The din against the death penalty reached an apex in media circles last week after the execution of Troy Davis in Georgia.
Ironically, the very same night Davis paid for his crimes, another inmate, in Texas, was executed with much less fanfare.
Lawrence Brewer was lethally injected for his part in the gruesome dragging death of James Byrd. No celebrities clamored for Brewer’s life, no vigils sought clemency, no online petitions pleaded for mercy—and no wonder. Brewer essentially spit in the eye of the law, refusing to admit to any regrets and calling his impending capital punishment “a little old sleeping medicine.”
Evidently, even the most stalwart death-penalty opponents were a little reluctant to speak up too loudly on behalf of a lowlife like Brewer.
Not that Davis was a model of citizenship, either.
In the days and months leading up to his execution, pictures of Davis showed a tidy, bespectacled figure, as if to subliminally suggest that a family man from suburbia had been plucked from his easy chair and tossed into prison.
But at the time of his crime in 1989, Davis’ life had already earned him a conviction of carrying an illegally concealed handgun and a street nickname of RAH, for “Rough as Hell.”
On the night of police officer Mark MacPhail’s murder, Davis had already been involved in another shooting (for which he was also convicted) and the pistol-whipping and beating of the homeless man to whose aid Officer MacPhail was coming.
Even on his deathbed, all Davis could muster was innocence by technicality.
“I’m not the one who personally killed your son, your father, your brother,” he reportedly told the MacPhail family in attendance.
His parsed phrasing sounds like a guilty defendant who’s spent too much time with lawyers—not the soulful lamentation of a wrongfully convicted man with nothing left to hide.
It all would have been much more believable if Davis had come clean about a few things. After all, as an eyewitness himself, he had a lot of information that might have helped his case. Or did he?
The good thing about a case with this much publicity is that it gets examined very closely. The bad thing about such scrutiny is that inconvenient and incriminating facts tend to rise to the surface.
I like the way the prosecuting attorney in Davis’ case, Spencer Lawton, put it recently when he said fuzzy thinking in the case is the result of a public-relations campaign, as opposed to disciplined thinking in court.
“We’ve won every time the thinking has been disciplined,” he said of the numerous judicial reviews in Davis’ case, stretching all the way to the U.S. Supreme Court.
There are two things to remember in cases like Davis’. The first is, guys like Davis don’t have celebrity friends. Those associations come from fund raising outfits such as Amnesty International, which means their support is about the cause, not Davis. They don’t need to know anything factually about his case, because they already know they oppose the death penalty.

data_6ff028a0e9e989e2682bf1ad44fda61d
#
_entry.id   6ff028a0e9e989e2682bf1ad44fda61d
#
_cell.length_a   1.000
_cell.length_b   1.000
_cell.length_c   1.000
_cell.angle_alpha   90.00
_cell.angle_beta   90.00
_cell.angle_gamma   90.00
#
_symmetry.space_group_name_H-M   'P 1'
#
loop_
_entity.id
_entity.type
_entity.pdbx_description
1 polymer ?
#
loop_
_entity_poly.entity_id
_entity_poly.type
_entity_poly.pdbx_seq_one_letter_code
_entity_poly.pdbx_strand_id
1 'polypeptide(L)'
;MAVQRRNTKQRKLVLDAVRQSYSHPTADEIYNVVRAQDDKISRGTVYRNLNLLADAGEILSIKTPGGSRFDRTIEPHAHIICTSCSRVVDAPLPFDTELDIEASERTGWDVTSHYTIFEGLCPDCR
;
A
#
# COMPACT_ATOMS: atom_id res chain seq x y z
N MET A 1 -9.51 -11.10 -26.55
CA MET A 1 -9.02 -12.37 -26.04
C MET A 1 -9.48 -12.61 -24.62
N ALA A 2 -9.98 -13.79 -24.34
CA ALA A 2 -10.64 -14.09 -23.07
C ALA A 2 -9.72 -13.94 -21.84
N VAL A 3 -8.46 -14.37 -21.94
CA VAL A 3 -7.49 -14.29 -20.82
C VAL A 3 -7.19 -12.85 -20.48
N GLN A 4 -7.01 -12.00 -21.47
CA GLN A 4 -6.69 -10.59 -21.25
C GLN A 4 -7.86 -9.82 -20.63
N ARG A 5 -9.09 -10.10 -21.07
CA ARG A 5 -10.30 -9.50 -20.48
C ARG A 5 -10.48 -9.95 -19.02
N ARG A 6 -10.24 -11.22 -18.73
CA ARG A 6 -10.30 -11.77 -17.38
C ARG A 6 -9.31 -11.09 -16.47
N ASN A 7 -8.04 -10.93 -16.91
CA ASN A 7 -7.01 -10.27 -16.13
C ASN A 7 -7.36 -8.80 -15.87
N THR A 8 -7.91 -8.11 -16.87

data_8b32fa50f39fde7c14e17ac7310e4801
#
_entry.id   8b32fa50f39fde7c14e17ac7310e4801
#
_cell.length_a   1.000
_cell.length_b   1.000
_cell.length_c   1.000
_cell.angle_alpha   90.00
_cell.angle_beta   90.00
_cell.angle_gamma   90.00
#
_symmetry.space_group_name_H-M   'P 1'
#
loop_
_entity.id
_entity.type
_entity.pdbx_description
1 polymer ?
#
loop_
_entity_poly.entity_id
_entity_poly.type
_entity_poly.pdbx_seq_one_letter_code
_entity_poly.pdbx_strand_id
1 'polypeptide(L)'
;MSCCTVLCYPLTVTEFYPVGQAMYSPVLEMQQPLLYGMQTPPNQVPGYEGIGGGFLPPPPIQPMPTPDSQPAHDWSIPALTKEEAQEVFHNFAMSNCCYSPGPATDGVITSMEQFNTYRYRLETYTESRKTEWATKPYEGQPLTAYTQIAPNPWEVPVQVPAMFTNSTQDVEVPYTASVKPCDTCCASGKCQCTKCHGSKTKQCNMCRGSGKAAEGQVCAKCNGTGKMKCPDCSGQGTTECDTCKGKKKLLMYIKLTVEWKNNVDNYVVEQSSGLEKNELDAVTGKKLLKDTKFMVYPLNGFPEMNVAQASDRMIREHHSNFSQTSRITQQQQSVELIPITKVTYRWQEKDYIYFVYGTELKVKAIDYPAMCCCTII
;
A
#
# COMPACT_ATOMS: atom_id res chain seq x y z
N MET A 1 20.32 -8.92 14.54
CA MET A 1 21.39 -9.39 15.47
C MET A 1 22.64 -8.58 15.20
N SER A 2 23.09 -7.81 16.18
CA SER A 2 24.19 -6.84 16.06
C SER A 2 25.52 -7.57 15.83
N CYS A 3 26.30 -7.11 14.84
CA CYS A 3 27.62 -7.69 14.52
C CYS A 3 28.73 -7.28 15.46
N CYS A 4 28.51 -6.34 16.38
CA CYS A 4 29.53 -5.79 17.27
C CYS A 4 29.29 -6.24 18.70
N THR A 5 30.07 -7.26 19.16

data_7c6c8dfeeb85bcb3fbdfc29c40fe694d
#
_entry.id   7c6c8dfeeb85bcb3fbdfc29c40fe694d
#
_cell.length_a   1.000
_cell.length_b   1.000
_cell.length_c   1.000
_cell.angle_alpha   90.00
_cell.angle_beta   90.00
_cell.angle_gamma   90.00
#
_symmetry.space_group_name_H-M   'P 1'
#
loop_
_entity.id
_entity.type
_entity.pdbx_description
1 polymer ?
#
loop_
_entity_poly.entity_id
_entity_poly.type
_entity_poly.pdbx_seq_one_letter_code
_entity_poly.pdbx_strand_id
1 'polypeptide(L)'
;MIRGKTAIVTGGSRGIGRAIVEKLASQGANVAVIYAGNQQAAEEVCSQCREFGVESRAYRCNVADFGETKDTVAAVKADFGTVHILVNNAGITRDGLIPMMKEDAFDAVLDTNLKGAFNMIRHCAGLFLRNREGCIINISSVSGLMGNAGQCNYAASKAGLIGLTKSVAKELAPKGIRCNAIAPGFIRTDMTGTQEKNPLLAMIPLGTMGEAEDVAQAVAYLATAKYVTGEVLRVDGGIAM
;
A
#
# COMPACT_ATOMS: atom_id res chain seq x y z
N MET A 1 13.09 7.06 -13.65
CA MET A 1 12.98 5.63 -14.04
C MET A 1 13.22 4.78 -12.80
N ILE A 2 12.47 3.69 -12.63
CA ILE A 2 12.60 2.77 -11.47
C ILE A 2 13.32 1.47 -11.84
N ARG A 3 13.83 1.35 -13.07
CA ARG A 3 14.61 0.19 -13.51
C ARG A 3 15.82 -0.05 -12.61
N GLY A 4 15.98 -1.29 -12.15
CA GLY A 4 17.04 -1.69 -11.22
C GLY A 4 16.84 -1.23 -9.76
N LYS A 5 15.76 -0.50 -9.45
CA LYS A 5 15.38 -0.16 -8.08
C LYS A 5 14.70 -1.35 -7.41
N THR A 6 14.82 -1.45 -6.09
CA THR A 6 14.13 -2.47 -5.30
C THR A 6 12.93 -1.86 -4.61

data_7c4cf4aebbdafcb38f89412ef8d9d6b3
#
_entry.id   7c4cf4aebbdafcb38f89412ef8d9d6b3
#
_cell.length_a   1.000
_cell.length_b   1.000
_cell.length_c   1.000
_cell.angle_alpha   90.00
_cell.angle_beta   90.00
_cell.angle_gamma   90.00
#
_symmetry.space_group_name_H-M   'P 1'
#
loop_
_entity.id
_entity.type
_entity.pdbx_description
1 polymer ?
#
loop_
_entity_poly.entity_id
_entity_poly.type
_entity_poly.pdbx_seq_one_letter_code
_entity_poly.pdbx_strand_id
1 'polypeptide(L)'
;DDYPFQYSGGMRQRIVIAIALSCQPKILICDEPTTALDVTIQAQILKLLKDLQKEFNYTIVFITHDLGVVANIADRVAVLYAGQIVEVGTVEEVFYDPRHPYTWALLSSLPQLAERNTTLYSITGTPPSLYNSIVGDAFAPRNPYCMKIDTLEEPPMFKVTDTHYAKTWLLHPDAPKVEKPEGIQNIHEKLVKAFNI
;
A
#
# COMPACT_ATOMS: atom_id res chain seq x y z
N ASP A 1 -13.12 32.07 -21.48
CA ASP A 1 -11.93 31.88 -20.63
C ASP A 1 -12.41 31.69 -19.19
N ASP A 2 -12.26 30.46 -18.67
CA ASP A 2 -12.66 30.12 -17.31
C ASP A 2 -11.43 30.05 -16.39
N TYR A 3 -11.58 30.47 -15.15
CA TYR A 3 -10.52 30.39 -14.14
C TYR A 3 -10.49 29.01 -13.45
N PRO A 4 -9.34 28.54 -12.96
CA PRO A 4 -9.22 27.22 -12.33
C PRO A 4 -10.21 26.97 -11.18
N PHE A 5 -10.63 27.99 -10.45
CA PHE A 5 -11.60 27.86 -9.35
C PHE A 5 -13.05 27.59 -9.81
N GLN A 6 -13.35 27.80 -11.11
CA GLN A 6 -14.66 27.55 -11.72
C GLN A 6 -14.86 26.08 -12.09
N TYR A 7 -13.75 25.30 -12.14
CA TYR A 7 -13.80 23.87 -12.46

The second thing is, where there’s hype, there’s hyperbole. The publicity campaign for Davis’ clemency needed only to manufacture the appearance of doubt, which can be accomplished using rumor, innuendo and exaggerated half-truths.
That’s why you hear repeated soundbites about “seven of nine witnesses” recanting testimony, when there were actually a total of 34 witnesses called against Davis. Nevertheless, the U.S. Supreme Court ordered an evidentiary hearing in district court to investigate the recantations.
Of those, U.S. District Judge William Moore noted that only one directly refuted trial testimony, and that was from a jailhouse snitch previously exposed as a perjurer at trial.
Davis never explained why, at that moment-of-truth hearing, he chose to not allow two of the recanting witnesses to testify in court.
Complaints about lack of DNA evidence conveniently fail to mention the fact that a pair of Davis’ shorts was recovered at his mother’s house, but the defense fought to have any evidence from them suppressed at trial, and won.
Davis offered to take a polygraph just before his execution. An innocent man might have allowed DNA testing on his shorts 20 years ago.
Here’s one damning point that Davis never addressed in public, yet could never escape in court.
Because of the darkness and distances that night, many eyewitnesses could only describe the participants by clothing.
There was remarkable consistency in testimony about MacPhail’s actions just prior to the shooting. One after another, witnesses described MacPhail chasing two fleeing men, one in a yellow shirt and one in a white shirt with dark shorts.
Their common view was that the yellow-shirted man stopped, and MacPhail ran past him after the white-shirted man, who then turned and fired at the officer.
Only one eyewitness remembered it differently. He was the man later identified as wearing a white shirt that night. His name was Troy Davis.
Our capital-punishment system needs reform. But critics of the death penalty need to find a better argument against it than this one.